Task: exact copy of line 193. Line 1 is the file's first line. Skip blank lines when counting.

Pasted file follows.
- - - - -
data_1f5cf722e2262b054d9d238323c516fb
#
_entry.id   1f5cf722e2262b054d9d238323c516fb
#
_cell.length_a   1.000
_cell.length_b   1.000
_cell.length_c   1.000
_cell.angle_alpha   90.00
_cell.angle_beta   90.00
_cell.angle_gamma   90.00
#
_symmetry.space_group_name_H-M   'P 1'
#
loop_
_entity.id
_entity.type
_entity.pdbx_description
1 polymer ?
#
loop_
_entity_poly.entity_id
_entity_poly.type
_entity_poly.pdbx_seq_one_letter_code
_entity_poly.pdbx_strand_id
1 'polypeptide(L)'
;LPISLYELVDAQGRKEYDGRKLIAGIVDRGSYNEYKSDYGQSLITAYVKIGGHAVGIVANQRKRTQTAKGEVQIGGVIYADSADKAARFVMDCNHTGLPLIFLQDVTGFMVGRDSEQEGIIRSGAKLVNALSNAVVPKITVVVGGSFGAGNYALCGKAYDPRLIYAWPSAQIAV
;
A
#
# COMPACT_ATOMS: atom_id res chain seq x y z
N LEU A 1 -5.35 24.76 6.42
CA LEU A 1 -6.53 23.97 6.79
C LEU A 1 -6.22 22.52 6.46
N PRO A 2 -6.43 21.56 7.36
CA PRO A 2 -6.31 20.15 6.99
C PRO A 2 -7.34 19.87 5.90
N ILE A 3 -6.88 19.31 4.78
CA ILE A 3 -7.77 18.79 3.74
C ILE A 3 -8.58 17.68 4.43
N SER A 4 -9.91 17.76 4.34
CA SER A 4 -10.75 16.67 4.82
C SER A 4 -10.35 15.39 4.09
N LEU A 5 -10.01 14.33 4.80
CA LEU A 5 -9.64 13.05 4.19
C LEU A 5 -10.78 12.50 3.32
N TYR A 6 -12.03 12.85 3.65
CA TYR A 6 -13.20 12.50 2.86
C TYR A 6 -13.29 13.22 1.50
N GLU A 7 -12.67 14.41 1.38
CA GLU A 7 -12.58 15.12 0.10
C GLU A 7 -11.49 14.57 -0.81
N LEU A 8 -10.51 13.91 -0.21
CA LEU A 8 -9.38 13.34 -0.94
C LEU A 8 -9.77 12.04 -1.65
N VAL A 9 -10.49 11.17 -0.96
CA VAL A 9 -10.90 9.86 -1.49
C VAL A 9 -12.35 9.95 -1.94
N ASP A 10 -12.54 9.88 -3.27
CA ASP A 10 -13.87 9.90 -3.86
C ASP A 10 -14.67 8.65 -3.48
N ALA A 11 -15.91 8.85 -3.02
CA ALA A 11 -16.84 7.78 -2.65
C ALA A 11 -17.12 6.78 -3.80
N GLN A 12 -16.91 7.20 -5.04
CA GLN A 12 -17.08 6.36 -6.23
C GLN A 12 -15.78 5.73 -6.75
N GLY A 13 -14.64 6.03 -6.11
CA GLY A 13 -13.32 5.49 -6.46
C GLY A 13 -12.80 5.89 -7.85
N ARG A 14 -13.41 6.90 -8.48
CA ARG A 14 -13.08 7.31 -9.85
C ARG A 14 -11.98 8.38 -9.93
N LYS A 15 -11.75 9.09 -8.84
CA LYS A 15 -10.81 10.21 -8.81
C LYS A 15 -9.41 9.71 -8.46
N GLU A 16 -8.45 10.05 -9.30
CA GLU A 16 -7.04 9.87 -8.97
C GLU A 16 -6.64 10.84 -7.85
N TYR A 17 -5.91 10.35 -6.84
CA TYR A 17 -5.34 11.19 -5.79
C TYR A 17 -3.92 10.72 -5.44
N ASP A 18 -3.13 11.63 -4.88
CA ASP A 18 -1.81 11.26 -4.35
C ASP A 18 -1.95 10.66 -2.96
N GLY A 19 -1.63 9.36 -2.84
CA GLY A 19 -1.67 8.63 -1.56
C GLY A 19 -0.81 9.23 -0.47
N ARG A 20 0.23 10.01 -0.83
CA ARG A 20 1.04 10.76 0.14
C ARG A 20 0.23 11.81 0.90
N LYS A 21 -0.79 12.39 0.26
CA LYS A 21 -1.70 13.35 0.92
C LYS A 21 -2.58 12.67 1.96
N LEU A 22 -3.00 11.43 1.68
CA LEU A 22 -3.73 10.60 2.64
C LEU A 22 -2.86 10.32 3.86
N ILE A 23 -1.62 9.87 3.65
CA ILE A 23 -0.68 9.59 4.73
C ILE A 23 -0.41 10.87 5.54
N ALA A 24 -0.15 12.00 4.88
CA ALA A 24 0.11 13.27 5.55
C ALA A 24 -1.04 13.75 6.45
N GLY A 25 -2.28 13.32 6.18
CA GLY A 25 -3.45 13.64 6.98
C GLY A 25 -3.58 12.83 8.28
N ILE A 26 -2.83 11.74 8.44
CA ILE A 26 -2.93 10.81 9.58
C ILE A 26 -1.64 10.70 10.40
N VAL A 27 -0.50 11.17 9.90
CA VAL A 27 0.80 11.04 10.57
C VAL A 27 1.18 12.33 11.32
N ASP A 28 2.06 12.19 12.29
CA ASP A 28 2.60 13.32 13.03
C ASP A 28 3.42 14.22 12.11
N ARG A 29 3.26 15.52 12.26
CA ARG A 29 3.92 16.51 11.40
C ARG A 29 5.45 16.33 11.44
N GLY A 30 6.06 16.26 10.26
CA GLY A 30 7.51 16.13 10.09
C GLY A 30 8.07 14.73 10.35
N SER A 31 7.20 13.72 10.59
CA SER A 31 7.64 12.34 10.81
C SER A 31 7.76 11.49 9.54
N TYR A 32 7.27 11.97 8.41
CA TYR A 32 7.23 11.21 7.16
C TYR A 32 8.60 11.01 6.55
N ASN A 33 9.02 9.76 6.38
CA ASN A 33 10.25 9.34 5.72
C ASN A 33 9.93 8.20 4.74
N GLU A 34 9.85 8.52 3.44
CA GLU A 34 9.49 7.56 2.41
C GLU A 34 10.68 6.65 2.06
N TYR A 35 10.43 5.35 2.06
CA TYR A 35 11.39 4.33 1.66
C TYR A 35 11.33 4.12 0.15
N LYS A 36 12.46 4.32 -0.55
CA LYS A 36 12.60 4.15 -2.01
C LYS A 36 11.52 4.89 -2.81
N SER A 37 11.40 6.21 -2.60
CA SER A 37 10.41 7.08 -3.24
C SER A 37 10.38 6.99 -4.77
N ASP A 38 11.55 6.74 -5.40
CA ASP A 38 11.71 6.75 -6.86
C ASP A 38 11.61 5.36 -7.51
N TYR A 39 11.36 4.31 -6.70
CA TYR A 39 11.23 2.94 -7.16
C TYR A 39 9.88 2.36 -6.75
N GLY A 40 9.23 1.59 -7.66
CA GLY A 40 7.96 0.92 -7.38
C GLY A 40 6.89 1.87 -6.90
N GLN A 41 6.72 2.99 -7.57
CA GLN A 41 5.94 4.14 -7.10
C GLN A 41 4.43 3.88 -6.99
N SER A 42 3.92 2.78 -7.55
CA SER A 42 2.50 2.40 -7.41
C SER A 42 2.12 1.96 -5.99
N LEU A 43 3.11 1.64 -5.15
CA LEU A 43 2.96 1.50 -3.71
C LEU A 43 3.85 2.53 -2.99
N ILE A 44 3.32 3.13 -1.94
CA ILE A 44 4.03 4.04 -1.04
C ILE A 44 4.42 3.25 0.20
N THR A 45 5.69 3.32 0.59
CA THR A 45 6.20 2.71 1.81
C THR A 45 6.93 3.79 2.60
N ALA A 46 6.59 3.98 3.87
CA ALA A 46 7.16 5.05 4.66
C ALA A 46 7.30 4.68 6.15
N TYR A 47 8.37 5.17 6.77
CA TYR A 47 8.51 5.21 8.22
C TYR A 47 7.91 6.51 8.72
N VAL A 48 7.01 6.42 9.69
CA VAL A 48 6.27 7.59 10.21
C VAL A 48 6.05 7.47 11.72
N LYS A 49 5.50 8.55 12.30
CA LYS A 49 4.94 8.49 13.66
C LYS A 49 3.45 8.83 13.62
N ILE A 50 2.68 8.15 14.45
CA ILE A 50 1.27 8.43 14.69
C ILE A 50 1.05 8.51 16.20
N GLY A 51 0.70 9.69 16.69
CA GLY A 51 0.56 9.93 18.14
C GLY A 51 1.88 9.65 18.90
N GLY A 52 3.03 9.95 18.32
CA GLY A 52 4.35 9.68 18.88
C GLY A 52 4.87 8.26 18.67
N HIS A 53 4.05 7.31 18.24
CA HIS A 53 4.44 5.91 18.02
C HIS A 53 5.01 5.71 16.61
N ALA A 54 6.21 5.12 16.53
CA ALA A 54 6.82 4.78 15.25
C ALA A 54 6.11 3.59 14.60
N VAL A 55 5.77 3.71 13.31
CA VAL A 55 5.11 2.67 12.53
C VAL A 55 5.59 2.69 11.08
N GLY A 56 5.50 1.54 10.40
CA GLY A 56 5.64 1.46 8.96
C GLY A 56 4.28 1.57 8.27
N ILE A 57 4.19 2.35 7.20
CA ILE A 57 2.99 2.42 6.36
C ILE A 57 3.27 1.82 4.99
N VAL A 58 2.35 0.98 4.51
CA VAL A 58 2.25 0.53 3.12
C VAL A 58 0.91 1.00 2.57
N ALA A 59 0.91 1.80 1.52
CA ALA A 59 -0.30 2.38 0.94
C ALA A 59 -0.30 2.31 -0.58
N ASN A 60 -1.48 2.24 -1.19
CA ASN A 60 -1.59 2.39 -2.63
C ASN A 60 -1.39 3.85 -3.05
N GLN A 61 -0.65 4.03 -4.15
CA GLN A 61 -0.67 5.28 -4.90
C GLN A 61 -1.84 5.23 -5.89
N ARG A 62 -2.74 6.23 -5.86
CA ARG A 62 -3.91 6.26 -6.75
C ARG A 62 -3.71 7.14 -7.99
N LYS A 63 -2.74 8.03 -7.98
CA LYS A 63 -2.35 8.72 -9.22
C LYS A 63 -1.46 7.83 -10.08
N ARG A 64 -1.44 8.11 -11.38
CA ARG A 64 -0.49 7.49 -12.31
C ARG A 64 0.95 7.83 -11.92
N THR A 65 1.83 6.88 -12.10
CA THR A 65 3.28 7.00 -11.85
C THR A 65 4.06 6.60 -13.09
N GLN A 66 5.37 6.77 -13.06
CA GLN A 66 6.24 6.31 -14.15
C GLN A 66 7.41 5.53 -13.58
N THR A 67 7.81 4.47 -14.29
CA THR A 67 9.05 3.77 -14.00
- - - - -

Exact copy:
N VAL A 55 5.77 3.71 13.31